The human eye is like a camera that collects, focuses, and transmits light through
a lens to create an image of its surroundings. In a camera, the image is created on
film or an image sensor. In the eye, the image is created on the retina,
a thin layer of light-sensitive tissue at the back of the eye.
Like a camera, the human eye controls the amount of light that enters the eye.
The iris (the colored circular part of the eye) controls the amount
of light passing through the pupil. It closes up the pupil in bright light and opens
it wider in dim light. The cornea is the transparent, protective
surface of the eye. It helps focus light, as does the lens, which
sits just behind the iris.
When light enters the eye, the retina changes the light into nerve signals. The
retina then sends these signals along the optic nerve (a cable of
more than 1,000,000 nerve fibers) to the brain. Without a retina or optic nerve, the
eye can't communicate with the brain, making vision impossible.
What Is Visual Impairment?
Many people have some type of visual problem at some point in their lives. Some
can no longer see objects far away. Others have problems reading small print. These
types of conditions are often easily treated with eyeglasses or contact lenses.
But when one or more parts of the eye or brain that are needed to process images
become diseased or damaged, severe or total loss of vision can occur. In these cases,
vision can't be fully restored with medical treatment, surgery, or corrective lenses
like glasses or contacts.
The American Foundation for the Blind estimates that 10 million people in the United
States are visually impaired. Visual impairment is a term experts
use to describe any kind of vision loss, whether it's someone who cannot see at all
or someone who has partial vision loss.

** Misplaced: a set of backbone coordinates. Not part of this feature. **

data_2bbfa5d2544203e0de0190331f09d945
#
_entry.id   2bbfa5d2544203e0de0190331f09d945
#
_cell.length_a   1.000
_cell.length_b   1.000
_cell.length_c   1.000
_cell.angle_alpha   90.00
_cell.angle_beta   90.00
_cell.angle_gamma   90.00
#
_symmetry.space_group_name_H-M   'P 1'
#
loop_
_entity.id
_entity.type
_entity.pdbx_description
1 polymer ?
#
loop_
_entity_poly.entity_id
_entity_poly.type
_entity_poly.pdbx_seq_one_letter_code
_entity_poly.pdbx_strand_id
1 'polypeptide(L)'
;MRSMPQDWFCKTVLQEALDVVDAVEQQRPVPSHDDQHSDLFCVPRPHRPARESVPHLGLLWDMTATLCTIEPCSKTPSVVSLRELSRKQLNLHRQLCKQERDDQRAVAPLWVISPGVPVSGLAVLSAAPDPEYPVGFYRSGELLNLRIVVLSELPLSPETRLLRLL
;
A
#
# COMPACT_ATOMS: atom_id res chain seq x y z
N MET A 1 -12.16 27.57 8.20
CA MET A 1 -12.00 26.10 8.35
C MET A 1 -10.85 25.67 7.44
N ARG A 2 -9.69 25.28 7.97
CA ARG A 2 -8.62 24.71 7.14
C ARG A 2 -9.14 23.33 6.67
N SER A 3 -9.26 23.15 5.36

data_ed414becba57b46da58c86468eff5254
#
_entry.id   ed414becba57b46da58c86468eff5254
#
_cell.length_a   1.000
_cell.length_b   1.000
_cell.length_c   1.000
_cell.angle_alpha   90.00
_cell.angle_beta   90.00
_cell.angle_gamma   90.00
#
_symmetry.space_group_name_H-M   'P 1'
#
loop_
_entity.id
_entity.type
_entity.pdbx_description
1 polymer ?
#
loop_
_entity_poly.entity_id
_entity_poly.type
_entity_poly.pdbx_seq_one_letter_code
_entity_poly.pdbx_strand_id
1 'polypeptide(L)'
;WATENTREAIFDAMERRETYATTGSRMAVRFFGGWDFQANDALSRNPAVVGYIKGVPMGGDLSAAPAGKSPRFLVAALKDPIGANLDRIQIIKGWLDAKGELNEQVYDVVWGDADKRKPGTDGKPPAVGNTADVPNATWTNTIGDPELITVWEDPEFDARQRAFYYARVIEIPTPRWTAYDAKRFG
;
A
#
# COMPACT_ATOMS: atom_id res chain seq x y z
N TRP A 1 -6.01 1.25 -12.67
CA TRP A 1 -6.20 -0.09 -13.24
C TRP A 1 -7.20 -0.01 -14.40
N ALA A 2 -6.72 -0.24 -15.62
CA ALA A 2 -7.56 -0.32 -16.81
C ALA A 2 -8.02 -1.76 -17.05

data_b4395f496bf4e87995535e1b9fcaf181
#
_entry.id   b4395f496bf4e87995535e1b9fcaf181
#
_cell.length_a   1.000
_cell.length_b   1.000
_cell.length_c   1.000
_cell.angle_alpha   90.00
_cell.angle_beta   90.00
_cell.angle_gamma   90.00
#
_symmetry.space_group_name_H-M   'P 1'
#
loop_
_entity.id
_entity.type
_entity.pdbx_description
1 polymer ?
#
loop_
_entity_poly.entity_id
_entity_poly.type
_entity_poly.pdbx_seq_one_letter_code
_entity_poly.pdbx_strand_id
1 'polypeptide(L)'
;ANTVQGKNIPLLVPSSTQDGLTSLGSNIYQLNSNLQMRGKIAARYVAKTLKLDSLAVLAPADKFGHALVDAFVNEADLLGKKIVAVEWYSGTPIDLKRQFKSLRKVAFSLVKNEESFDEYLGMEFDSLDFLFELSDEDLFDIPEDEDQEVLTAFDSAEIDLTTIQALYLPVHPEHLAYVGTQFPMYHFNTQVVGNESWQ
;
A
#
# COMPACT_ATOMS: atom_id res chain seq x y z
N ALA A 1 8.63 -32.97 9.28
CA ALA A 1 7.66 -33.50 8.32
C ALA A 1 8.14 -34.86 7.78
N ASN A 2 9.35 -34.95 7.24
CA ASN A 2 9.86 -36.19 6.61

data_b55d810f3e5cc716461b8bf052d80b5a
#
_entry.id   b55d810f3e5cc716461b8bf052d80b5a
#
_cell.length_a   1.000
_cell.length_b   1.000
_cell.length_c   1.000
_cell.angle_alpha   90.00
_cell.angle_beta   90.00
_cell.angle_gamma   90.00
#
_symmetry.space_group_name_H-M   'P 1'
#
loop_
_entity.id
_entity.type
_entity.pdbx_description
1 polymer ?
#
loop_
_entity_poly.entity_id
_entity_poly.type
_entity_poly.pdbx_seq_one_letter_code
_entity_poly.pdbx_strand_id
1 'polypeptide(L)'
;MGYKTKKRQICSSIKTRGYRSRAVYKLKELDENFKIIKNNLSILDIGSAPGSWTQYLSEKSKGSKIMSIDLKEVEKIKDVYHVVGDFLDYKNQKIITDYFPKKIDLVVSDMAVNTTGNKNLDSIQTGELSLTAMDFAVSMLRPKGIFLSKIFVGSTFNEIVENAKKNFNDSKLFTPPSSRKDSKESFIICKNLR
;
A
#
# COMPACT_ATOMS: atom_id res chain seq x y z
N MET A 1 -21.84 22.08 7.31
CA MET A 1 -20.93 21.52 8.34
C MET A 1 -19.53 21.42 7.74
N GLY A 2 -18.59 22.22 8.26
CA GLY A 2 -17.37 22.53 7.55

Some people are completely blind, but many others have what's called legal
blindness. They haven't lost their sight completely but have lost enough
vision that they'd have to stand 20 feet from an object to see it as well as someone
with perfect vision could from 200 feet away.
What Causes Visual Impairment?
People rarely lose their eyesight during their teen years. When they do, it's usually
caused by an injury like getting hit in the eye or head with a baseball or having
an automobile or motorcycle accident.
Some babies have congenital blindness, which means they are visually
impaired at birth. Congenital blindness can be caused by a number of things —
it can be inherited, for instance, or caused by an infection (like German measles)
that's transmitted from the mother to the developing fetus during pregnancy.
Conditions that may cause vision loss after birth include:
Amblyopia (pronounced: am-blee-OH-pee-uh) is reduced vision in
an eye caused by lack of use of that eye in early childhood. Some conditions cause
a child's eyes to send different messages to the brain (for example, one eye might
focus better than the other). The brain may then turn off or suppress images from
the weaker eye and vision from that eye then stops developing normally. This is also
known as a "lazy eye." Strabismus (misaligned or crossed eyes) is
a common cause of amblyopia, since the brain will start to ignore messages sent by
one of the misaligned eyes.
Cataracts are cloudy areas in part or all of the lens of the
eye. In people without cataracts, the lens is crystal clear and allows light to pass
through and focus on the retina. Cataracts prevent light from easily passing through
the lens, and this causes loss of vision. Cataracts often form slowly and usually
affect people in their 60s and 70s, but sometimes babies are born with congenital
cataracts. Symptoms include double vision, cloudy or blurry vision, difficulty seeing